The Project On Government Oversight launched a new web page today to track how long agencies have been left without inspectors general, hoping to spur government officials to appoint leadership to the watchdog roles as soon as possible.
“Congress and the public rely on [Offices of Inspectors General] reports to hold agencies and individuals accountable for wrongdoing, identify a need for legislation, and evaluate the effectiveness of government programs and policies,” POGO says on the site.
The longest vacancy has been at the State Department, which has operated more than four years without a permanent inspector general, the website shows. This is at a time when the department has taken on the responsibility of managing private security contractors in war zones, POGO said in a news release.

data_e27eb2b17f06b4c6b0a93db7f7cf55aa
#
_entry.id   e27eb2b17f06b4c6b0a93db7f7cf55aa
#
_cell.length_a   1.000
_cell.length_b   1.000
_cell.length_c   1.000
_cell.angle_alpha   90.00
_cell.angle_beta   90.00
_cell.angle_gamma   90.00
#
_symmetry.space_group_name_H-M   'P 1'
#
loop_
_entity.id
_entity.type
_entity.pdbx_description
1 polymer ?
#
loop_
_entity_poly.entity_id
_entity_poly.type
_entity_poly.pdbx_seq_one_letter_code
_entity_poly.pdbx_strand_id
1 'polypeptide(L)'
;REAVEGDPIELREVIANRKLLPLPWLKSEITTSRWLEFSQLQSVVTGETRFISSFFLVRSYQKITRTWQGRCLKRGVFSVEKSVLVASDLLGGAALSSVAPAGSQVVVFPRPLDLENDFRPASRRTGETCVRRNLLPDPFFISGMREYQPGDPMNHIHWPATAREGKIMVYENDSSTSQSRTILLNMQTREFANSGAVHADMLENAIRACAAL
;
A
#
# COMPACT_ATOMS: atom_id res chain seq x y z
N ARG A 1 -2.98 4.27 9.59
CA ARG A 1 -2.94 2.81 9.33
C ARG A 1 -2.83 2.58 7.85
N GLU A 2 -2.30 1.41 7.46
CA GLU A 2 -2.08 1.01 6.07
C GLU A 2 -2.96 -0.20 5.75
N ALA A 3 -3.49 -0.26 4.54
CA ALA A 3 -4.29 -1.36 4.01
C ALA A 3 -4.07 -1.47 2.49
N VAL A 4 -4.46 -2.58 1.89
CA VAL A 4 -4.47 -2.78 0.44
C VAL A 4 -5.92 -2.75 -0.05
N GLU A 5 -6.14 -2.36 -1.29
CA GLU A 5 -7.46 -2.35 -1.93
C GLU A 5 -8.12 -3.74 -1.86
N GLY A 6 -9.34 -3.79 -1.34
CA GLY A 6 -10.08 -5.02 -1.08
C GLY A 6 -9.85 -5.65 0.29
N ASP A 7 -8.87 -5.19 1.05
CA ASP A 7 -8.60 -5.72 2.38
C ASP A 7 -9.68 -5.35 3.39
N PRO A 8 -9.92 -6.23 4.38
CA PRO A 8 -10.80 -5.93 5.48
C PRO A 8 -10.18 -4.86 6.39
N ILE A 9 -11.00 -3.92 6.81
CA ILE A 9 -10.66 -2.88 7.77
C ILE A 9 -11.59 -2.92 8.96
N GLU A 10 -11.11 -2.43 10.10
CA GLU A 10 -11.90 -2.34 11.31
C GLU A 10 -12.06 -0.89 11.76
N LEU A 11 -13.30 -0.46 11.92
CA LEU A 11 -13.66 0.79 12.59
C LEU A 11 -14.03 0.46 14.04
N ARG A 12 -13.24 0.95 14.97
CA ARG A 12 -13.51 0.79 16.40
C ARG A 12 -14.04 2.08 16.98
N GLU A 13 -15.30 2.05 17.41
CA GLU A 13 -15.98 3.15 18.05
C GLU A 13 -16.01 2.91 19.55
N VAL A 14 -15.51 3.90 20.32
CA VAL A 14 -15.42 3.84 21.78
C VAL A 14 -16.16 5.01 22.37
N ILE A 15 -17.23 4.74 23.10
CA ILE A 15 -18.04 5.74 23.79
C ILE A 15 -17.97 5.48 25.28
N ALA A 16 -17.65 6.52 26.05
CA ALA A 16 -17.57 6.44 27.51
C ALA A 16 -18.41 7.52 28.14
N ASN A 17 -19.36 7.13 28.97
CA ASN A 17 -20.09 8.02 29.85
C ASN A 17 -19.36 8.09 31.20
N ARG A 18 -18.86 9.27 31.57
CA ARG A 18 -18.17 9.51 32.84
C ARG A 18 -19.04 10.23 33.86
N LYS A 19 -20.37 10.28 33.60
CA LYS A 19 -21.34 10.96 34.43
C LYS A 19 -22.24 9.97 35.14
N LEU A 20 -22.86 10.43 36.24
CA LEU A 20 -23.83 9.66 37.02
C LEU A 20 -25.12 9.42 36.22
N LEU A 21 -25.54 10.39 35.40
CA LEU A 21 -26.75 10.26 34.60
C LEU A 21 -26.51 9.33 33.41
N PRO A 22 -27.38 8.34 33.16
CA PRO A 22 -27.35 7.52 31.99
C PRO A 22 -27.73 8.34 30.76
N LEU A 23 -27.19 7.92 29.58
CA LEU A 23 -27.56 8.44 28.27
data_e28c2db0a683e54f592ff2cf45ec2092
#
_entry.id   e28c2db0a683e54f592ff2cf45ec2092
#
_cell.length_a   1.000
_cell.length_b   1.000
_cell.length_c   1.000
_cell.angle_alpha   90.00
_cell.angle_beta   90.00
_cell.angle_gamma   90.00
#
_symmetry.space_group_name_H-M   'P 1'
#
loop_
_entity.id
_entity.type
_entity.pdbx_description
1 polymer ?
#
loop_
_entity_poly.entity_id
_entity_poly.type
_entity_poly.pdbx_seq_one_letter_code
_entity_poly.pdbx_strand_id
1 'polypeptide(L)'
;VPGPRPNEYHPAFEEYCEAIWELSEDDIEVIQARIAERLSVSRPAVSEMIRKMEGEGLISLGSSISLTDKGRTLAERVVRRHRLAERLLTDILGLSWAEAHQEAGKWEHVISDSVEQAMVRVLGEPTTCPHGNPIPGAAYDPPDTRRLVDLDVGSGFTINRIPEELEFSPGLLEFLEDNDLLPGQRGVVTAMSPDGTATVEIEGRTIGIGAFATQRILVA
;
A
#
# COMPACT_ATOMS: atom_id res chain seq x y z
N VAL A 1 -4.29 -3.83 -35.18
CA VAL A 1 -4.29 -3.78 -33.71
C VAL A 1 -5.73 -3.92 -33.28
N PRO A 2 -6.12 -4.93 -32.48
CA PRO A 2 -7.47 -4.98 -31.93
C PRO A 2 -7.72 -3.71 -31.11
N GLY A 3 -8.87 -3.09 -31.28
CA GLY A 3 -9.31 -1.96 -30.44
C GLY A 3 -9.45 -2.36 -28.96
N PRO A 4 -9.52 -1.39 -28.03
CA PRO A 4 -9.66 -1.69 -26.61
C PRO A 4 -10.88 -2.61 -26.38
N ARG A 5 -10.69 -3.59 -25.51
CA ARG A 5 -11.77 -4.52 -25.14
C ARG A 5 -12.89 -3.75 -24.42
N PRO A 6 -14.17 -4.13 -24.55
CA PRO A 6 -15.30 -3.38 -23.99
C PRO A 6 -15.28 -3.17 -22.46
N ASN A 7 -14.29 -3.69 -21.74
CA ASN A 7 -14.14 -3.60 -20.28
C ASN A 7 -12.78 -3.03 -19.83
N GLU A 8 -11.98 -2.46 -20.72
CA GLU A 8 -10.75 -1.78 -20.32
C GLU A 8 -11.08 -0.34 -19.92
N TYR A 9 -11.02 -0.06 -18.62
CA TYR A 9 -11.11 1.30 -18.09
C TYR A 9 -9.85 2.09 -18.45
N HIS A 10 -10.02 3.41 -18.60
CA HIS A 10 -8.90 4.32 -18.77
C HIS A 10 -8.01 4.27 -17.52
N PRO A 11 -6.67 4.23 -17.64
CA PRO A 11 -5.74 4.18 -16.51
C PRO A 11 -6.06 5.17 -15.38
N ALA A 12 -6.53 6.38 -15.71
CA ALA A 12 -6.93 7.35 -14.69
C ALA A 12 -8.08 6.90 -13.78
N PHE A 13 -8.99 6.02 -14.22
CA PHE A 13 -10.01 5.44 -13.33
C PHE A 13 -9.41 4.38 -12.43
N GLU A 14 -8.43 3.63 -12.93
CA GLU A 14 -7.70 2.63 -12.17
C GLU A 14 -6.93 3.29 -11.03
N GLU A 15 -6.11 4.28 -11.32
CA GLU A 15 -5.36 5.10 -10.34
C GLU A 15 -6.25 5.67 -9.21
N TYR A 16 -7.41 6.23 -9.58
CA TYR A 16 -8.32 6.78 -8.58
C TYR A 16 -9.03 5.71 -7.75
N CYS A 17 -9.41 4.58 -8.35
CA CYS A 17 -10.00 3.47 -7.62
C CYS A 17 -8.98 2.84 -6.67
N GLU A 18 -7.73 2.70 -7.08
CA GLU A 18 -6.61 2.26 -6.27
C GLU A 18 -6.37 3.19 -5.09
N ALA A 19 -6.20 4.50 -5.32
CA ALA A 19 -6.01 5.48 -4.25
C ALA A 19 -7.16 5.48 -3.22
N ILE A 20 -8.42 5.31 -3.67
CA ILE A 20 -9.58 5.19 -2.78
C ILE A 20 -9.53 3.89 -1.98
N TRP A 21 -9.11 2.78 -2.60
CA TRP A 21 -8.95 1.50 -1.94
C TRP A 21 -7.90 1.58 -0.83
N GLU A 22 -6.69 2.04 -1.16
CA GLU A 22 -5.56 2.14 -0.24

Currently, 12 agencies operate without an appointed IG. Six agencies have IG positions that have been vacant for more than a year.
Acting IGs are generally less effective than appointed IGs because they are considered to be temporary, so they are less likely to take a strong leadership role and set long-term priorities, POGO says. Appointed IGs have to undergo significant vetting — especially those that require Senate confirmation — which helps instill confidence that the position is truly independent, the group says.